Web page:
When you think of today’s leading brands, what comes to mind? Maybe Nike? Amazon? Disney? Netflix? Red Bull? Perhaps even L’Oréal or Starbucks? Regardless of the brands that make a sudden appearance, there’s one thing that top-tier mentor brands have one significant similarity: they give their consumers more than a great product.
Think about it. All of these brands have gone far beyond the product that initially brought them success. Nike isn’t just the powerhouse of athletic apparel, Disney isn’t just an animated mouse, L’Oréal isn’t just selling hair dye, and Starbucks isn’t just a one-stop coffee shop. These brands, and the leading mentors in alternative categories, have all innovated new ways for consumers to interact with their brands in a more meaningful way. They haven’t capitalized on a single idea, and have instead embraced a complexed approach to building their brand in intriguing ways.
Take Nike. Founded by Phil Knight, the “Just Do It” brand has created a library of cutting edge athletic apparel while simultaneously establishing communities and empowering people to get moving through workout apps, like Nike+ Running Club and Nike Training Club, both of which have earned 4.7/5 stars and nearly 200,000 combined reviews. Disney is a multimedia powerhouse, with TV and radio channels, who owns 11 theme parks that operate across the globe. They also oversee approximately 400 retail stores, which positioned the brand as the first entertainment company to venture in to the world of “retail-tainment”. L’Oréal has created parallels between the beauty and technology industries to implement more interactive ways for consumers to test trends, try products, consult with professionals, and make purchases through their apps. And Starbucks, the notorious king of coffee concoctions that mixes flavors as unique as their customer base, is well-known for their philanthropic efforts and their initiatives to bring their internal success outward through the Starbucks Foundation. As you can see, the best of the best don’t operate on a singular strategy. Their brands are multi-faceted, and consumers are buying in to it… Literally.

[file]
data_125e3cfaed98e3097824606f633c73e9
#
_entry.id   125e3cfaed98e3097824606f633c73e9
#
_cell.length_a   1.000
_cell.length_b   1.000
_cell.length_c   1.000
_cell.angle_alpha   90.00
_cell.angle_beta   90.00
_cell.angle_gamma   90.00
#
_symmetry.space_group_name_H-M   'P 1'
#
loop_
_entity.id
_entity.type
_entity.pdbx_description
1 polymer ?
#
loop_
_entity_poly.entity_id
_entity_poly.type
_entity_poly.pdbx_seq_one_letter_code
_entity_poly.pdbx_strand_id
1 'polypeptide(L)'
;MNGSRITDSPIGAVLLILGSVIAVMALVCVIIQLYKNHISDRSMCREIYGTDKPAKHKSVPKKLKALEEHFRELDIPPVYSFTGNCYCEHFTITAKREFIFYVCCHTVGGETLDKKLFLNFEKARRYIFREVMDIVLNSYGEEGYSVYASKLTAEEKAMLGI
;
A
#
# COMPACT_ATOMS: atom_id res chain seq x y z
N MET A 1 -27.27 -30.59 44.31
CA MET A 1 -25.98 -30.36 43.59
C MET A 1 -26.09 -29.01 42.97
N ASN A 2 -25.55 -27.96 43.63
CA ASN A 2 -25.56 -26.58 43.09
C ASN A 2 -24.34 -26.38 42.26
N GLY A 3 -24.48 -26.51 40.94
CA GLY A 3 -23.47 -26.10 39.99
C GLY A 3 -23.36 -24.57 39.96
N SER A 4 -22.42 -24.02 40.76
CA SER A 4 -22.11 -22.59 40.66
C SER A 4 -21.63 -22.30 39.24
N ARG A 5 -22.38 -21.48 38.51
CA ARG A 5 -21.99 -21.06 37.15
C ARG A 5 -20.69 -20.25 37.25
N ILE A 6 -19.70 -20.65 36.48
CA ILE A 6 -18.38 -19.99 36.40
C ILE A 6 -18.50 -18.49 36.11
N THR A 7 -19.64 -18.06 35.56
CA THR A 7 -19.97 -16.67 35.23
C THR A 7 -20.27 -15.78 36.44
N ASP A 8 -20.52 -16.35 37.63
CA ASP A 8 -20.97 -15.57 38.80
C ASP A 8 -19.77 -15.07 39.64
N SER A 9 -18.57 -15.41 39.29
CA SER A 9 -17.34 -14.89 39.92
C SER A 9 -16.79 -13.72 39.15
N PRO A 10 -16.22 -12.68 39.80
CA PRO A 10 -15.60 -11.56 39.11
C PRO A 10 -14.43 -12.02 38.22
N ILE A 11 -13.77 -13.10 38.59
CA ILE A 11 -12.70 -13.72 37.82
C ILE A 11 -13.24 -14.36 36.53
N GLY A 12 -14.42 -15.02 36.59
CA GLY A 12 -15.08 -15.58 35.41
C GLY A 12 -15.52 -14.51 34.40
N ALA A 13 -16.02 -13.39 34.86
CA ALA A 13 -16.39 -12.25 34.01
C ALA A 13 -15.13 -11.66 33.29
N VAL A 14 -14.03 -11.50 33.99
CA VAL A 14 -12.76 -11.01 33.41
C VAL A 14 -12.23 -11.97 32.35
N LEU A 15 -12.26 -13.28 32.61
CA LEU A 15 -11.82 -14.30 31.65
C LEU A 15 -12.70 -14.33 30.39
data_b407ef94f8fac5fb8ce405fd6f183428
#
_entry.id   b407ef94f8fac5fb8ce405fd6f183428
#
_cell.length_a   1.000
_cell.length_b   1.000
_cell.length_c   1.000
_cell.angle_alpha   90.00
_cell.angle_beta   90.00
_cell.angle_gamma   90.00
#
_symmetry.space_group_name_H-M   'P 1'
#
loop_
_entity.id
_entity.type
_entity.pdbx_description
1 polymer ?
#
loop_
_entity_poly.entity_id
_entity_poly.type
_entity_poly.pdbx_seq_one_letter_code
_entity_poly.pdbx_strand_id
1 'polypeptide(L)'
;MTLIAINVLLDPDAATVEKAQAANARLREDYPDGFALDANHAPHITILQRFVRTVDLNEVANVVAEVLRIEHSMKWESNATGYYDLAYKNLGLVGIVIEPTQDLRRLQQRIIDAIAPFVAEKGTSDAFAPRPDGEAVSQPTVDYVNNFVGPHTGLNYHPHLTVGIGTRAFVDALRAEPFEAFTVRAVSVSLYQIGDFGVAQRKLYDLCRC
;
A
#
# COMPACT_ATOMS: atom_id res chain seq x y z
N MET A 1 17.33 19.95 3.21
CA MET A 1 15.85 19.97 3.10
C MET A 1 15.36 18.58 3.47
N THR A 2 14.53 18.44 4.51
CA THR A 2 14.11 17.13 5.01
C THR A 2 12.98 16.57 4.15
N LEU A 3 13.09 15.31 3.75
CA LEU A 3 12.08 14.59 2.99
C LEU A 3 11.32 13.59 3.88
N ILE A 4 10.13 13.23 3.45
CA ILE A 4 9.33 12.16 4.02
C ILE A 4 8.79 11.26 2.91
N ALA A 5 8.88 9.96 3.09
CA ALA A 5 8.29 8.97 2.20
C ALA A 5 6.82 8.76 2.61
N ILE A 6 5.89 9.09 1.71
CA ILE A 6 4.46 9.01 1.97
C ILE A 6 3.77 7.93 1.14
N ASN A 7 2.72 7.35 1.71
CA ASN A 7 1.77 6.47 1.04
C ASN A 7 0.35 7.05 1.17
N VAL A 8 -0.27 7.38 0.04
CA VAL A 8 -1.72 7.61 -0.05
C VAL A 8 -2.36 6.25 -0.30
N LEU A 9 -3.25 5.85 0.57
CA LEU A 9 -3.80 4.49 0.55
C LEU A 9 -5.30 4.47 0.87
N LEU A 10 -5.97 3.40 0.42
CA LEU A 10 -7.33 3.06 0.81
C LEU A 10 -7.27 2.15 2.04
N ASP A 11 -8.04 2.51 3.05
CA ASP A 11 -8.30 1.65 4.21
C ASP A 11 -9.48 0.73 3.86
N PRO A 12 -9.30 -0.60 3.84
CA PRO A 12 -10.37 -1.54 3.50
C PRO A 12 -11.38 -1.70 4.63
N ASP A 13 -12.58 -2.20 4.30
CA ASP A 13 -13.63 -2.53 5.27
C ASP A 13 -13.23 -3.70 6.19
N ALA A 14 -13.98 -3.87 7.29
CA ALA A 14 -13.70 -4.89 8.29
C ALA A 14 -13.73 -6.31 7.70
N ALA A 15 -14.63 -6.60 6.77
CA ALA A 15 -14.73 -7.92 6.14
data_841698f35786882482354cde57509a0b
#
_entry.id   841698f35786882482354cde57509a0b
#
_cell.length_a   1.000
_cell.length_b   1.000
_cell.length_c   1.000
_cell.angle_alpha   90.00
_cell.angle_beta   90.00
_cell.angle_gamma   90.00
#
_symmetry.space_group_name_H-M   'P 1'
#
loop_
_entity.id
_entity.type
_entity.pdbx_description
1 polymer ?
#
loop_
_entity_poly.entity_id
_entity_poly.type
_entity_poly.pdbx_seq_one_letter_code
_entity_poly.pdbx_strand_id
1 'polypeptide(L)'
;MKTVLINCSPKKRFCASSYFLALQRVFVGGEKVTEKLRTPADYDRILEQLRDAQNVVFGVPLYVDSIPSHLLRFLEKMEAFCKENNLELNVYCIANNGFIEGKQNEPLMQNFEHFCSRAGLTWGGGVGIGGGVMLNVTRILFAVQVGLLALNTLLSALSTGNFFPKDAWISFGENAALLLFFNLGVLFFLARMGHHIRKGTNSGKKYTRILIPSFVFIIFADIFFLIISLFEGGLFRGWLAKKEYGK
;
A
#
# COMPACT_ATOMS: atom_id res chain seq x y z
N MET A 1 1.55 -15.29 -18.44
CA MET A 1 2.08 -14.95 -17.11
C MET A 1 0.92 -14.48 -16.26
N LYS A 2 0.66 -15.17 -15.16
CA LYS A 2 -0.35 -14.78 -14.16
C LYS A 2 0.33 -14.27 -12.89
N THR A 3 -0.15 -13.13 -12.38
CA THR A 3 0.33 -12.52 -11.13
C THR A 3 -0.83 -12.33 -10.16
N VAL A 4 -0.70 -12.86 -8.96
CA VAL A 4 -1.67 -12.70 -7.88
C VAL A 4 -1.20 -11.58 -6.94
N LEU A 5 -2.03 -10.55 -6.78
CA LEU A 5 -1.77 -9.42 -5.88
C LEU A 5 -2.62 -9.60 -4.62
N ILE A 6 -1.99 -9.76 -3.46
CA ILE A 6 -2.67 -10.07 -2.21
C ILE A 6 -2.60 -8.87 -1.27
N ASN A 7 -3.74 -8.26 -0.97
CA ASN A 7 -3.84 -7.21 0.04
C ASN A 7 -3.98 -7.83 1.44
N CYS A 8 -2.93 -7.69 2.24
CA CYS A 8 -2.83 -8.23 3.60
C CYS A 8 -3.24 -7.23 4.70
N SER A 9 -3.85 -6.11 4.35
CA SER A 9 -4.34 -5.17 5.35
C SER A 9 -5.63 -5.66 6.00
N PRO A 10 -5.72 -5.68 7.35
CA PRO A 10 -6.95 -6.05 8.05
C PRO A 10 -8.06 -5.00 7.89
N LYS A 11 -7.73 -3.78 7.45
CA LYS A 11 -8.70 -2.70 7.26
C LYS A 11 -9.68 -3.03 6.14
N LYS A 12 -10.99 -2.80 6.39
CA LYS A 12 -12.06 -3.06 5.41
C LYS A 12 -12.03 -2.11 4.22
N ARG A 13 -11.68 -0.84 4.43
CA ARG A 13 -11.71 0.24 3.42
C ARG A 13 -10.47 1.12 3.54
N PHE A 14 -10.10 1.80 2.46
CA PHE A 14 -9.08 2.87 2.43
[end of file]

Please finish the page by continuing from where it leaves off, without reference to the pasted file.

This is the new standard for brands who are paving the way in their industries. Target audiences want a collective brand experience—they want to see mission, purpose, and innovation that elicits an honest connection to the brands they support. Today’s creative teams have a responsibility to identify opportunities for their companies to venture in to uncharted territory. Take Crayola for example. After almost 135 years in business, the artists supply company has refreshed their brand and reached “Crayola alum” through various make-up collaborations, most recently with popular online retailer, ASOS. A limited time 58-piece collection in an impressive 95 shades, the line of lip crayons, eye shadow palettes, highlighter, and mascara gives its audiences a nostalgic feel. In light of recent make-up trends that revolve around bright, vibrant, highly saturated hues, these initiatives translate as a marketing tactic that reengages previous audiences and ultimately expands the experience of the Crayola name.
The “double-dipping” concept, if you will, is the future of today’s brands. Even as technology continues to advance the ways we think, design, develop, and manufacture products, brands need to be prepared to think beyond what they’re selling. What constitutes the identity of your brand? What’s your mission? Your ethos? The way you relate your brand to the the desires, values, and ideals of your consumers? In what ways can you challenge your thinking to discover new ideas that differentiate your product from competitors? How can you maximize creativity and use innovation to your advantage to surprise your audience? All of these questions are imperative if you plan to stay relevant to your audience in the coming years.